A reminder of what Life is Strange is really about.
Life is Strange 2 features none of the characters or settings of its predecessor. Its new hero, a 17-year-old Mexican-American boy named Sean Diaz, does not have a decision-reversing time-travel ability like Max Caulfield. But the moment an acoustic guitar begins delicately strumming over the sun-kissed title screen, it is unmistakable what you are playing. This may be an unfamiliar story among fresh faces and unknown locales, but in every other way this is Life is Strange.
This four-hour episode — the first of five — introduces us to a bigger, more complex story than was told by either the original Life is Strange or its prequel Before the Storm. That coming-of-age story concerns the fraught relationship of a pair of high school girls against a backdrop of an impending natural disaster — but its action is confined to the classrooms and bedrooms of small-town Arcadia Bay, Oregon. Life is Strange 2 is in every way a more elaborate affair: its action sprawls out from Seattle to the woods of Oregon and still farther afield, giving it the feel of a road movie in game form. It aspires to realize nothing less than an unsparingly critical portrait of the United States in the era of Donald Trump.
That Life is Strange 2 should grapple with the political so overtly is admirable, but Paris-based developer Dontnod Entertainment’s execution tends to be a bit broad. Washington’s rural xenophobes — who spit bile at our foreign-born protagonists and grouse about “building that wall” — feel almost cartoonishly bigoted. Their acts of violence, often racially motivated, feel sensationalized, and lack much of the nuance and sensitivity of which we know the studio is capable based on its previous work. Once on the road, Sean and Daniel encounter a friendly left-wing podcaster who warns them that “everything is political.” Perhaps. But here some subtlety would have been appropriate.
While Life is Strange 2 doesn’t always reach its lofty goal of illustrating realistically the most insidious aspects of modern-day America, it does succeed when its ambitions are less grandiose. As in previous games, it makes time for small details and moments of candid repose; it invites you to proceed slowly, to linger in environments and soak up the mood. What resonates are not the sweeping condemnations of American prejudice but modest, fleeting glimpses of life at its most banal.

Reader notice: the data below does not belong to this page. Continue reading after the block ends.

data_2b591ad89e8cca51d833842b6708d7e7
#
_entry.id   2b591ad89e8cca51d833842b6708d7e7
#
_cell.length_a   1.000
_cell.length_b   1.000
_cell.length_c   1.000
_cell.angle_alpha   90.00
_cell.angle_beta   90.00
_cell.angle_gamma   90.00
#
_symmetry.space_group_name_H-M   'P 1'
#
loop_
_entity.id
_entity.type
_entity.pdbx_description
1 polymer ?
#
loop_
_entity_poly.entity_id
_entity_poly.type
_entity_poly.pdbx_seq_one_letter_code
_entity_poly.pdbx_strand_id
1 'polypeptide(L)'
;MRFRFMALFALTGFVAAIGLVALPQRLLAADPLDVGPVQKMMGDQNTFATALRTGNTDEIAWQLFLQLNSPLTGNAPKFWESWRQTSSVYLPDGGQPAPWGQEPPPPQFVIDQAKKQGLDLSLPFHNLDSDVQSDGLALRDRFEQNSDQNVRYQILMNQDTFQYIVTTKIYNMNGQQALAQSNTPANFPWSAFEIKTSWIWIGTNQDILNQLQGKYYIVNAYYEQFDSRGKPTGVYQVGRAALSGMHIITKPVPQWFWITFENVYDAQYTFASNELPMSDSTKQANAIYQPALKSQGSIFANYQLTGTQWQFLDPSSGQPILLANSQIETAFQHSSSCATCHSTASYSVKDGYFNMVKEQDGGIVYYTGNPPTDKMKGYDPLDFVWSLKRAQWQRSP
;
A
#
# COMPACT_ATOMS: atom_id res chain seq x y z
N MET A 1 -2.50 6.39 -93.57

Sean and Daniel have a home life that feels exceptionally lived-in and true.
These glimpses are thankfully plentiful. Early on, Sean and Daniel have a home life that feels exceptionally lived-in and true, rich in familiar color (snacks in the cupboard, drawings and photographs all over the walls) and plausible small-scale hopes and dreams. Two simple conversations shared with the boys’ father before they depart are vivid, realistic, and wonderfully performed and written — they skirt every father-son cliche and strike right at the heart of a real relationship. It’s an indispensable product of Dontnod’s tendency to relish opportunities, however minor, to flesh out life in all possible detail.
Life is Strange 2, above all, is a story of brotherhood and fraternity, and even in its early stages Sean and Daniel’s relationship is enormously touching. On the road, Sean is encouraged to not simply look out for or protect Daniel, but help raise him. That responsibility manifests in ways both obvious – don’t spook the kid with ghost stories before you camp out in the middle of the woods at night — and more opaque. You’re broke and hungry and desperate. Is it worth a crucial dollar to offer him a glimmer of hope in the form of a chocolate bar or a toy?
How your actions as Sean will affect the behaviour of Daniel over time won’t be clear until later episodes; for now, it seems clear enough that your own moral righteousness or turpitude will be Daniel’s to variously adopt or mimic – little brother see, little brother do. Start stealing loaves of bread from gas stations and you’ll soon have your own budding Jean Valjean, and I strongly suspect imitations will grow more extreme in the following instalments. There is a superpower in Life is Strange 2 — so far only hinted at — that makes Daniel’s developing sense of morality especially critical.
I hope whatever power Daniel learns to wield does not become too much the focus in episodes to come.
I hope whatever power Daniel learns to wield does not become too much the focus in episodes to come, because the present game — shorn of the kind of high-concept wizardry that made Life is Strange the first a science-fiction drama with big ideas about time — is at its most satisfying at its quietest. Trying to survive alone in the woods is certainly suspenseful, and the decisions often forced upon you throughout episode one have gravity and weight. But the moments in between the life-and-death stuff is what makes Life is Strange 2 a delightful experience.
Sometimes, as in its predecessors, you’re permitted to just sit down on a bench or on a rock and luxuriate in wherever you are for a few minutes. The music swells; the camera cuts between different angles, and the action is briefly suspended without momentum. The brothers make smalltalk in the shared private language of video game references and jargon from movies and TV. A puppy you adopt in the middle of the episode sometimes rests soundlessly at your feet. One surprising interlude involving a spontaneous dance and an old Bloc Party song is one of the most touching and beautiful things I’ve ever experienced in a video game. It’s in such moments you understand that Life is Strange isn’t about time travel or the end of the world. It’s about real world relationships — it’s about that delicate acoustic guitar.